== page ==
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Wednesday, May 05, 2010

NEIL ARNOLD: Strange Monster Blown To Florida In Hurricane

Reading Eagle – 18th September 1935 :

‘Fort Myers, Fla – Sept 18 – Estero Island fishermen went back to their boats this morning, content in the belief that the monster reported to have visited their shores had left them. Whatever the strange creature might have been, it apparently had quit the island, returning to the gulf, perhaps to some other Florida coast key.

There was no doubt in the minds of the fisher folk that the beast had been on Estero Island. A photograph snapped by Lewis Reynolds, of Selma, Ala, proved that. But a score or more of the islanders beat back and forth across the mangrove thickness of the gulf and bay shores yesterday. They found nothing more than the ordinary wild life that inhabits this section.

Natural scientists looked at the picture Reynolds had taken, and decided that the subject was a marine or rhinoceros iguana. It was possible, they said, that he was blown and washed across the gulf from the West Indies by the hurricane of two weeks ago.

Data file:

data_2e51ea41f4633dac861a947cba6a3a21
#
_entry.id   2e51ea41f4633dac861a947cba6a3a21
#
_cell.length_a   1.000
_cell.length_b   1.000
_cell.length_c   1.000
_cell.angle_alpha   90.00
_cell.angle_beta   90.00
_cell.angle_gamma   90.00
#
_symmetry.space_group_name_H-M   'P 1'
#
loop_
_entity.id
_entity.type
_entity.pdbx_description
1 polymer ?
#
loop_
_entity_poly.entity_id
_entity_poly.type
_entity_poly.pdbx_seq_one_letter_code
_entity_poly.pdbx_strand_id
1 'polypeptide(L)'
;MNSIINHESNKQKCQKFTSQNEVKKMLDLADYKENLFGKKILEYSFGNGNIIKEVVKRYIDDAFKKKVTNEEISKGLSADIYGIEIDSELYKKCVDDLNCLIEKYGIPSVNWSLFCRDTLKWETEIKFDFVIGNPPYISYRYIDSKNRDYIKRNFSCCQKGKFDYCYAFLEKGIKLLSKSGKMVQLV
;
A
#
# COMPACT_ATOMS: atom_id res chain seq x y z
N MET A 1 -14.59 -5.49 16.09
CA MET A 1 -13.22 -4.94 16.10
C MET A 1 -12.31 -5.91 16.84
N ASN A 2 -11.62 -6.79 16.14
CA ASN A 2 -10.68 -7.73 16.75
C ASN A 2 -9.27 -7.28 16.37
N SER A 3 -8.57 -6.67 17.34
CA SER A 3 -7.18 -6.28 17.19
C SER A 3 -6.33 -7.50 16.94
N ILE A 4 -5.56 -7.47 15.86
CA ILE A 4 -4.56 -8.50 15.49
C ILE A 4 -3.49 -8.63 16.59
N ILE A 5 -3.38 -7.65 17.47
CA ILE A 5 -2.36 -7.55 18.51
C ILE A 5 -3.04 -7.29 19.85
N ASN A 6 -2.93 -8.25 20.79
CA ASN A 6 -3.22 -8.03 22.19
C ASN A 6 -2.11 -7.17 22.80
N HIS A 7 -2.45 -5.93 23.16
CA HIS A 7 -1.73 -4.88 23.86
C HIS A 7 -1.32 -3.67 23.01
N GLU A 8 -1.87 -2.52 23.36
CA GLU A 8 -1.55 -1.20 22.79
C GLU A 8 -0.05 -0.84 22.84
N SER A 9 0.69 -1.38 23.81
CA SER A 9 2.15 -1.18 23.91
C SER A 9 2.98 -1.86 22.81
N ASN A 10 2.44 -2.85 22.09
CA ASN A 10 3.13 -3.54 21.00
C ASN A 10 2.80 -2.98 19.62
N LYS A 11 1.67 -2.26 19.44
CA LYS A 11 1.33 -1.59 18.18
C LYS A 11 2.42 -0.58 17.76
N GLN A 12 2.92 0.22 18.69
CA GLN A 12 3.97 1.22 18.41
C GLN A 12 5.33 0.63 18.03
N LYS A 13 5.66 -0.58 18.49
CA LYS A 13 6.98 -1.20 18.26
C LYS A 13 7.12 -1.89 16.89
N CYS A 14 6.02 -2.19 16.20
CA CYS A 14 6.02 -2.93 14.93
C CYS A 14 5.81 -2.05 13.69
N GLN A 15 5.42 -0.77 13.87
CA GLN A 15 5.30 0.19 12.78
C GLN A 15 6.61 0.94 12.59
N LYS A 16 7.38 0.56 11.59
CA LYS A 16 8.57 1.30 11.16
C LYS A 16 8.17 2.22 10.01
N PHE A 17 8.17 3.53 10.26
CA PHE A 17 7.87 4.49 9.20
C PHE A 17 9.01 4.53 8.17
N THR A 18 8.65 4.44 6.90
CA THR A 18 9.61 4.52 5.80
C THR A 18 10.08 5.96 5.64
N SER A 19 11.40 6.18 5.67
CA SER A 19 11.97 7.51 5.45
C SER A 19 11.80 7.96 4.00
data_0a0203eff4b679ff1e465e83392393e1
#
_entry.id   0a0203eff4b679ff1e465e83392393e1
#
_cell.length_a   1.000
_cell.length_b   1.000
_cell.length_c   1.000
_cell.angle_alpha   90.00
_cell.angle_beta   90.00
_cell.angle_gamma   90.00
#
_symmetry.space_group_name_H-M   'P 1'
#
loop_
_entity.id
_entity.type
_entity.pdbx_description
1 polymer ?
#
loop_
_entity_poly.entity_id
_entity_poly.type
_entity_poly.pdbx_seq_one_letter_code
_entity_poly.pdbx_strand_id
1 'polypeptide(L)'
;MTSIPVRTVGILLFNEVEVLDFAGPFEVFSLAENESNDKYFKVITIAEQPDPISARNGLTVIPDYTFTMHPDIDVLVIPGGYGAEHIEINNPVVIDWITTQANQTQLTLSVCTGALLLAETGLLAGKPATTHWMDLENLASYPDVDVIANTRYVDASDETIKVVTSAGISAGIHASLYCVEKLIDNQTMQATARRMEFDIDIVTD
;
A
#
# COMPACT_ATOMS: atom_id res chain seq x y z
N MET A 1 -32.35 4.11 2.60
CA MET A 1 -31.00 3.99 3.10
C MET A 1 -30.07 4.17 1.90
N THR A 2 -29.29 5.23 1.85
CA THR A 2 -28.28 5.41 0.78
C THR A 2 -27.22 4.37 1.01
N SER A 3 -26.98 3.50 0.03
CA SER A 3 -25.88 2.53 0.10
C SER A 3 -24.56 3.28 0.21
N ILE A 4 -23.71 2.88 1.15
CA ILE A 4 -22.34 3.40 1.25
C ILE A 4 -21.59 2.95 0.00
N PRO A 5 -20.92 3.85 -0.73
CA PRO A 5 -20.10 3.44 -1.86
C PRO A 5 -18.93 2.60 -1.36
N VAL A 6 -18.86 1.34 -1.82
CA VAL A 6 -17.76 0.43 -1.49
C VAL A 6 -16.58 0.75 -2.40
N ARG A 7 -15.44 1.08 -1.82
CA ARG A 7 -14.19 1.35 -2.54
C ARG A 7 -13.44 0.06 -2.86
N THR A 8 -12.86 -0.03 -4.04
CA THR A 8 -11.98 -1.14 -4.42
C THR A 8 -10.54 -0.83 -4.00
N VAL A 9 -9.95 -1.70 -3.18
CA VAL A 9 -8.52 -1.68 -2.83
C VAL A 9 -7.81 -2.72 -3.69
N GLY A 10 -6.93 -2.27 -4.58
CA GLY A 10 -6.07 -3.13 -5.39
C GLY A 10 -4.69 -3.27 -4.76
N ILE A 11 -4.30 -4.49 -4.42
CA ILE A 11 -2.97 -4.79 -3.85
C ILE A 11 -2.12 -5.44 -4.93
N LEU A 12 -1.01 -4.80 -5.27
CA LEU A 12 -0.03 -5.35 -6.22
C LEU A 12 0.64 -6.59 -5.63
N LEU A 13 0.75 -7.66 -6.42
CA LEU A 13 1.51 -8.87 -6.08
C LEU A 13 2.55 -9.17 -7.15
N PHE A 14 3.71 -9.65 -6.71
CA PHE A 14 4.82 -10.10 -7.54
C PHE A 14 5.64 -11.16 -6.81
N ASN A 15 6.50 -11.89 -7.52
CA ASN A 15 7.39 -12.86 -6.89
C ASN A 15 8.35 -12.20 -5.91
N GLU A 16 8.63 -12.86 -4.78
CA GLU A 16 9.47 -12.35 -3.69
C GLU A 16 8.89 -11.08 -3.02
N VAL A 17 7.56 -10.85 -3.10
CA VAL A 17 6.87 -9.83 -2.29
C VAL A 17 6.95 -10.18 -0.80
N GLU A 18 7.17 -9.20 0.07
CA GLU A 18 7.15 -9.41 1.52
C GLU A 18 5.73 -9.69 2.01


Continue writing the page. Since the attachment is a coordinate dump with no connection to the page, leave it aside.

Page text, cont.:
If he was an iguana, he was equally at home on land or water. So the searchers decided he had left Estero to seek a hiding place elsewhere.

The creature’s scaly head was shaped like that of a lizard. Down the back was a row of spines and the tail was long and pointed. He was greenish-grey in colour.’

The day previous The Palm Beach Post ran the headline, ‘Big Lizard Object Of Posse’s Search Around Fort Myers’. They claimed the creature was six-feet in length.


Dale Drinnon said...

Rogue iguanas in Florida are not rare. In more recent years they have mostly turned out to be green iguanas, pets released into the wild when their owners were tired of them.
There are rumors of larger lizard-like creatures on the loose in Florida, but I feel that green iguana should be thought of as the default identity to consider in all such cases more recently.

borky said...

"photograph snapped by Lewis Reynolds, of Selma".

Well, there's your answer, there: the 'monster' was really Marge Simpson's sister, Selma - an easy mistake to make, as Homer'll attest.